Q: How has your career journey led you here?
A: I’m a two-time entrepreneur. One of my companies did American Idol’s voting by text, which virtually everybody remembers and was the start of messaging [on reality shows]. I like to say I’ve done both Donald Trump’s texting and Obama’s presidential campaign texting, except I didn’t do Trump’s presidential texting, only the text voting for The Apprentice.
I sold both companies by the time I was in my 40s. In between them, I taught a course at Georgetown University as an adjunct. That’s where I fell in love with academia. After my second company, I thought, ‘well, what am I going to do?’
I was living in Connecticut, so I went to Yale University’s Entrepreneur Institute, helping students and faculty launch companies. From there I went to Brown then James Madison University. We got the largest naming gift in the history of JMU. In the end, I loved it, but Harrisonburg was not for me.
I wanted a school that was very much like TU. I wanted to be in the mid-Atlantic region, which I love. And Towson University fit the bill.
Q: How has your role at TU changed from what you envisioned, due to the pandemic?
A: I would say that the strategy is still the same. We still have six ventures in our growth cohort. But the tactics have changed. We wanted to take residency in June. We couldn’t do that, so we’re taking residency in September. I doubt we’ll be able to do five days a week. We’re doing online gatherings to go over readings and things like that.
Q: What advantages and disadvantages are there to starting a business at such a disruptive time?
A: There’s a saying that entrepreneurs are okay with risk. That has a lot of merit to it. But I think what’s more important is entrepreneurs are okay with uncertainty.
I had to deal with 9/11, the D.C. sniper and the 2008 recession. I’m not saying those directly compare with what’s going on now, but you just have to learn to shift and adapt to what’s going on.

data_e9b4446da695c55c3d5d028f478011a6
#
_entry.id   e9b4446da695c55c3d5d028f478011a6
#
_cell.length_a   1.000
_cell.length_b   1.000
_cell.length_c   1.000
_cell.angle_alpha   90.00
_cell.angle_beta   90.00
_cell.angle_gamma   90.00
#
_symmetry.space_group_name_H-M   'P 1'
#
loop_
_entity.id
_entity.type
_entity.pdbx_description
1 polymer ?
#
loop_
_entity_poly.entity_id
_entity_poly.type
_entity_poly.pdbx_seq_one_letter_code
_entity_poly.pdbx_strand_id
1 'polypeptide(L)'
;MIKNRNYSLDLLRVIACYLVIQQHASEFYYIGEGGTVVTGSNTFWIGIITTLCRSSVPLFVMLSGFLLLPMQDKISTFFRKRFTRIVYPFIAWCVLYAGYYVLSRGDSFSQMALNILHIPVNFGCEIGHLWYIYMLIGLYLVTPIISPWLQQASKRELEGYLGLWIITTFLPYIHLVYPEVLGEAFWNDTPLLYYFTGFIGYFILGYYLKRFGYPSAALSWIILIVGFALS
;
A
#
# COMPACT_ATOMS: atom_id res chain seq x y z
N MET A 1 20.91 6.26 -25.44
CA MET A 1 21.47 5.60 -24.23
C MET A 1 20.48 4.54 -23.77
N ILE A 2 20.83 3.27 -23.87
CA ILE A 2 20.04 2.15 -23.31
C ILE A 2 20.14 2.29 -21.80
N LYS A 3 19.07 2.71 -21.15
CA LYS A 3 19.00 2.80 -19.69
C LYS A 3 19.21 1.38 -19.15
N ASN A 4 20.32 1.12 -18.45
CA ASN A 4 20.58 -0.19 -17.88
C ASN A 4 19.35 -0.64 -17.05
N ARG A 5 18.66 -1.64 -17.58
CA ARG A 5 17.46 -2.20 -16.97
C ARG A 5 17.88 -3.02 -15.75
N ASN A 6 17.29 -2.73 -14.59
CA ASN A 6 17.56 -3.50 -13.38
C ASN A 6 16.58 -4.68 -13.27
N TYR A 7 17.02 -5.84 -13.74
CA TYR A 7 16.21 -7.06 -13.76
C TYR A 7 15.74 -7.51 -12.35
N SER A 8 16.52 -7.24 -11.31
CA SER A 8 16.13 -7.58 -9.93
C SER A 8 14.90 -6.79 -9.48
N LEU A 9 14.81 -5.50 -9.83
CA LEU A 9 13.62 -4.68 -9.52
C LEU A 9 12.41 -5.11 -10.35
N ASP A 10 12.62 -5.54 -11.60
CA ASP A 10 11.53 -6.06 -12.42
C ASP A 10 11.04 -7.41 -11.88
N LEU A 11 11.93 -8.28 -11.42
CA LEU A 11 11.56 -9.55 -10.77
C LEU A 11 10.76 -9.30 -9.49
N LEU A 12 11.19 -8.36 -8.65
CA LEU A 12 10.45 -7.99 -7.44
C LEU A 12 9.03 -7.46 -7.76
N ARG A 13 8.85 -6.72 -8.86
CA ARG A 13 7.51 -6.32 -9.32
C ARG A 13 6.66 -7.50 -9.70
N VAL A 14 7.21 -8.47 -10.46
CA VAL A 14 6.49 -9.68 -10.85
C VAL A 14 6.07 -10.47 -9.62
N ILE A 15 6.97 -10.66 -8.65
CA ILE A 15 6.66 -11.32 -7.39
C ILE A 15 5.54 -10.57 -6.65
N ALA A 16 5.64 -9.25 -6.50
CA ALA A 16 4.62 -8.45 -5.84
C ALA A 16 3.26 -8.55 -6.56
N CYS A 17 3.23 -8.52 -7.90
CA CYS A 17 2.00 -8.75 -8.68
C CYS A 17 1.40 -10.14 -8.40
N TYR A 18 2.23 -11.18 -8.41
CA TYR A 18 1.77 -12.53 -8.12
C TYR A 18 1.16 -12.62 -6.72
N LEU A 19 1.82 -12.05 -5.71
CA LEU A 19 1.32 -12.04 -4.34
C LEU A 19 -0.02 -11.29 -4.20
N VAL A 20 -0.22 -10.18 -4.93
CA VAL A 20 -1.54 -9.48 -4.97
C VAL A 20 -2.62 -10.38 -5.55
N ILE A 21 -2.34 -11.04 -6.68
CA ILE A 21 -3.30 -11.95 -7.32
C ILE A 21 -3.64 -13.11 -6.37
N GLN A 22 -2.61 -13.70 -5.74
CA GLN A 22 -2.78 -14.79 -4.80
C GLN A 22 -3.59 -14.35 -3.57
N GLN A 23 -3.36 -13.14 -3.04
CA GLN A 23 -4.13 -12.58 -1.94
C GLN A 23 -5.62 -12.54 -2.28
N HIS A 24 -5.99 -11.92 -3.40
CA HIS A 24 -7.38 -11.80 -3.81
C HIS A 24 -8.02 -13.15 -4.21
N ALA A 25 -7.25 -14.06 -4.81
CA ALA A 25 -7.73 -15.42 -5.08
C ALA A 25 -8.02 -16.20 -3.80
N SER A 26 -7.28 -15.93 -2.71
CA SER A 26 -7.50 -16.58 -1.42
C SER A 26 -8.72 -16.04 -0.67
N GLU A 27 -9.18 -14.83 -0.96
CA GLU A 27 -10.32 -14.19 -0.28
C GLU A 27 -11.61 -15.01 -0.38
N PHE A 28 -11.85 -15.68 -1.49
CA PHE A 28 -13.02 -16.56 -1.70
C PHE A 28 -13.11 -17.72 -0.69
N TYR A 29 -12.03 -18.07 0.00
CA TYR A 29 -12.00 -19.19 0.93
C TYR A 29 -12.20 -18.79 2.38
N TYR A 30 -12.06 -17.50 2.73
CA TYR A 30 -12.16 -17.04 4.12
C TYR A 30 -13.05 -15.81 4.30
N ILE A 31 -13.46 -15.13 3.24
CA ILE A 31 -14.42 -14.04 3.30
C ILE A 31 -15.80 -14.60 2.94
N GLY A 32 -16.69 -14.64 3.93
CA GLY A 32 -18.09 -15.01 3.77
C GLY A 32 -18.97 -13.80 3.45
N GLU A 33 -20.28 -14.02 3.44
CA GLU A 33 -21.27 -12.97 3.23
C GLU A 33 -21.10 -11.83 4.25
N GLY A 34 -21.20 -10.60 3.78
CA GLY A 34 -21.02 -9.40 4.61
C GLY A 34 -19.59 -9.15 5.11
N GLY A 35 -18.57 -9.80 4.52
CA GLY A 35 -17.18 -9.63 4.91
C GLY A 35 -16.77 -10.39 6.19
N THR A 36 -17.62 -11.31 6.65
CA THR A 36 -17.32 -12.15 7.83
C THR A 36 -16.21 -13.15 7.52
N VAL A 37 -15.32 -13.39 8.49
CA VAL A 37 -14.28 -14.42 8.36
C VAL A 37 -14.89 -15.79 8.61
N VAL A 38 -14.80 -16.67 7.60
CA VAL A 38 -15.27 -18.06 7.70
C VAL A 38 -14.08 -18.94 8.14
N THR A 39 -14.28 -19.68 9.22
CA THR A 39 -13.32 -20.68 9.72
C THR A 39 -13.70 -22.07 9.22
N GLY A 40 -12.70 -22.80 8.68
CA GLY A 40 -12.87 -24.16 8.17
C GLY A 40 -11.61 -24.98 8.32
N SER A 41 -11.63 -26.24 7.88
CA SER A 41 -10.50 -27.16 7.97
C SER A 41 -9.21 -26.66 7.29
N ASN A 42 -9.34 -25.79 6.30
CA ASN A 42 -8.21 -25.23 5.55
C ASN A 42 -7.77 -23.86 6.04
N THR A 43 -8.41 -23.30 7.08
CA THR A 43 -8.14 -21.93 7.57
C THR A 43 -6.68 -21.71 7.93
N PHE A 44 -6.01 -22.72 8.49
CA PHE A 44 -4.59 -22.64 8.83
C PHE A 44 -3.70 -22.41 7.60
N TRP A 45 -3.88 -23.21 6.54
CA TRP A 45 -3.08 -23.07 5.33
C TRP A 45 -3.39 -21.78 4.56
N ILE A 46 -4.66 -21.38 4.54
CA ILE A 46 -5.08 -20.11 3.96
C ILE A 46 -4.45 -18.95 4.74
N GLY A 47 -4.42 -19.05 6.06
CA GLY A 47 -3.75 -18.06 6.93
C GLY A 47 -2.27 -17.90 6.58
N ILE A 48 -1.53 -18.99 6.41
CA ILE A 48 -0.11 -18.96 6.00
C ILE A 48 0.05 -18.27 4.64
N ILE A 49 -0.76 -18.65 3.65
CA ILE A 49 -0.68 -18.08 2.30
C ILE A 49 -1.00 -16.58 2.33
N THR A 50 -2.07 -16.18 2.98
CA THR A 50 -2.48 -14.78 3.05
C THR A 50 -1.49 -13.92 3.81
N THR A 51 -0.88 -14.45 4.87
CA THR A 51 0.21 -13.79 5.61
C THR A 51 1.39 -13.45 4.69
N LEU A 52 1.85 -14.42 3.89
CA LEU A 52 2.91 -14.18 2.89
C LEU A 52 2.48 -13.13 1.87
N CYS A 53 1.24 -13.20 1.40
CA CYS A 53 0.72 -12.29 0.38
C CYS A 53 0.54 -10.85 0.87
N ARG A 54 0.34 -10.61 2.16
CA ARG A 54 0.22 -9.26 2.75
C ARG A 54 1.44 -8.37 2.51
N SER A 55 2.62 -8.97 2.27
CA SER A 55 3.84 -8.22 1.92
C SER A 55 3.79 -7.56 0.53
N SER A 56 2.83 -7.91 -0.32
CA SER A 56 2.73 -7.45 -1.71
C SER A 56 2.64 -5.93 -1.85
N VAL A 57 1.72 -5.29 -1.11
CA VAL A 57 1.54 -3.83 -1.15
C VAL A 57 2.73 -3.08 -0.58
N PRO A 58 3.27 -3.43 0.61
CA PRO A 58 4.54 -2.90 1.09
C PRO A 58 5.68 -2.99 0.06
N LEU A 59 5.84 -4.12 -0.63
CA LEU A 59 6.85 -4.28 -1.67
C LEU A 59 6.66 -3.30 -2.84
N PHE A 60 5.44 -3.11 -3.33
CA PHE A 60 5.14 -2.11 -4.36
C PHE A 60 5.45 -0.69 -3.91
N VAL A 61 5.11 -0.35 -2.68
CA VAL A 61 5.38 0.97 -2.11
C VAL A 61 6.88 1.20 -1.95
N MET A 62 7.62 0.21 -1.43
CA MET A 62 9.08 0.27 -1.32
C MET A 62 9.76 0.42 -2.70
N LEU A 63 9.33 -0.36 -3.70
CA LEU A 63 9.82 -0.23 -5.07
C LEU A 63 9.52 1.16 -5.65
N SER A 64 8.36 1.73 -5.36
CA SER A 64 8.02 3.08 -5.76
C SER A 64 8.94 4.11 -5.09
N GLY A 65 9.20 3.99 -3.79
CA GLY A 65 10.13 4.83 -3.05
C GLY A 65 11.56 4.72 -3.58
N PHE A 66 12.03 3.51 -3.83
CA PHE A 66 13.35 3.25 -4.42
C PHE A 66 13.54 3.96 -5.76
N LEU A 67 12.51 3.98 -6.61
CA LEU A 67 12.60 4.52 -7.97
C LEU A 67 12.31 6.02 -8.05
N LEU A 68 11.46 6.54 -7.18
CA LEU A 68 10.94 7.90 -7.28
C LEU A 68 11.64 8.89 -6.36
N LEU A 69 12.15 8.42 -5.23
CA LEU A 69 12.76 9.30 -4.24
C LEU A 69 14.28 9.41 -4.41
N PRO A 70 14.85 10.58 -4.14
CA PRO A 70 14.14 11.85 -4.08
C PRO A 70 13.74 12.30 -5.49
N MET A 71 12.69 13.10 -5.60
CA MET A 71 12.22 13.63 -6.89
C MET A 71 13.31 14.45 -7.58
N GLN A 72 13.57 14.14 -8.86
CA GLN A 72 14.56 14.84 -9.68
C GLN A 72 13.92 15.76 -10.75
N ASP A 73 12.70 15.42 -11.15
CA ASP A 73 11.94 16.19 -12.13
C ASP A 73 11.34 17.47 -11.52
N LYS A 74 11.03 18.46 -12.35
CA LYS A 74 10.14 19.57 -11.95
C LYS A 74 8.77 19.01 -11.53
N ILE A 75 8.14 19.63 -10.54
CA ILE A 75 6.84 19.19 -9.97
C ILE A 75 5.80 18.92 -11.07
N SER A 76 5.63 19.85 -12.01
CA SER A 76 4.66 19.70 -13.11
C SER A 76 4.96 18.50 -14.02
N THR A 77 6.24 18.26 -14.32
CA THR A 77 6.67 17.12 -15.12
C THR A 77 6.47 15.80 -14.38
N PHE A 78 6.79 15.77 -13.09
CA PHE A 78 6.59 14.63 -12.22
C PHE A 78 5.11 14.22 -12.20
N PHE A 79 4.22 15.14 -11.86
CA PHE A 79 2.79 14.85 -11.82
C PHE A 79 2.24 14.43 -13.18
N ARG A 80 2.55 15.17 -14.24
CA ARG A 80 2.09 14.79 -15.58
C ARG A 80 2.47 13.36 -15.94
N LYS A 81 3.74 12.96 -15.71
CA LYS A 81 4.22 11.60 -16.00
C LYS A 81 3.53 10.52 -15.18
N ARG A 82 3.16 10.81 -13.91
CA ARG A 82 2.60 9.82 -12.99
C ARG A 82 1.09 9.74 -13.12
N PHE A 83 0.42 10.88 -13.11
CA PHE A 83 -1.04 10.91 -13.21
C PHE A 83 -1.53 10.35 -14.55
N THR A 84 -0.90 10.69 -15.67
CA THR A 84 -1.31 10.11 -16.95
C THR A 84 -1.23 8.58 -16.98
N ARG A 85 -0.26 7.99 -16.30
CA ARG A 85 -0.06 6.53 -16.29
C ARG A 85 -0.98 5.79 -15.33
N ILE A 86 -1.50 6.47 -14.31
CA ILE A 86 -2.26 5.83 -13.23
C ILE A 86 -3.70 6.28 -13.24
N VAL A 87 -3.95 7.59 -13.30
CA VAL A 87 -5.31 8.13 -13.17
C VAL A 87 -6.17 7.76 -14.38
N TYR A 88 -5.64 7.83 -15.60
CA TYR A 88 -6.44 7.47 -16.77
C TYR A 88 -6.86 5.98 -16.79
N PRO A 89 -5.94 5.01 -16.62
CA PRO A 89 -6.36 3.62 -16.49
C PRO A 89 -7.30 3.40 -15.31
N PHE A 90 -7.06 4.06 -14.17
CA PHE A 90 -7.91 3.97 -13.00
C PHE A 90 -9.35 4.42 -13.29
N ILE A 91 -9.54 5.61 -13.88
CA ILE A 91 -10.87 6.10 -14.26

A lot of the assumptions we had going in are changing or are no longer the case, which means there are opportunities for people. It’s almost the time to double down on entrepreneurship, not pull away from it.
Certainly, deals that you've been working on tend to get thrown off, and you don’t know when they’re going to get back on track.
One of the ventures that we have [in the cohort] is a company that makes a game called Lockbox Adventures. He had problems at first with some of the suppliers and the supply chain and things like that. But when you’re lean and small, a good entrepreneur just takes advantage of the situation and does what they can.
I always like to point out that 2008 gave us some of the best companies that we know: Airbnb, Dropbox, Slack. The list goes on and on and on.
Q: What are some of the things that people don’t necessarily know are involved in starting your own business?
A: There’s really two big things I can tell you there. The first one is people like to say, ‘oh, go be your own boss.’ And there is nothing further from the truth. You have more bosses than you have working at a big company. At a big company, I only have one boss.
As an entrepreneur, my customers are my boss, my employees are my boss, my board of directors are my boss. The list goes on and on. You have a million people looking over you. And without those people, you're not going to get it done. So the notion to go be your own boss, that's not true at all.
Then the second one is you see all those things in the media about the highs. And trust me, they do happen. But successful entrepreneurs persist.
When I used to code and it didn’t work, I didn't sit there and think, ‘oh, I failed 1,000 times.’ I just said, ‘no, it doesn’t work yet.’ I kept going, and I would try something else, and that didn’t work. And I kept going.
There’s almost nothing sexy about persistence. It’s frustrating, it’s boring, it’s tedious. And you’ve got to keep your head on straight and believe in what you’re doing until you figure it out.
Q: Baltimore has been called a hot region for startups and entrepreneurship. How do you see that growth continuing in the area?
A: The three years I was the executive director at JMU my students at 150 Accelerator raised $15 million in venture capital.
They went against schools like Georgetown and Princeton and just absolutely decimated them. I always love to say it’s the one meritocracy left. It doesn’t matter where you went to school; it matters what you do.
Baltimore has needed this [accelerator]. Obviously, Hopkins does exceedingly well in med tech. That's not our bailiwick. But this area and TU as a school could absolutely use this. I’m very, very excited to be here doing it.
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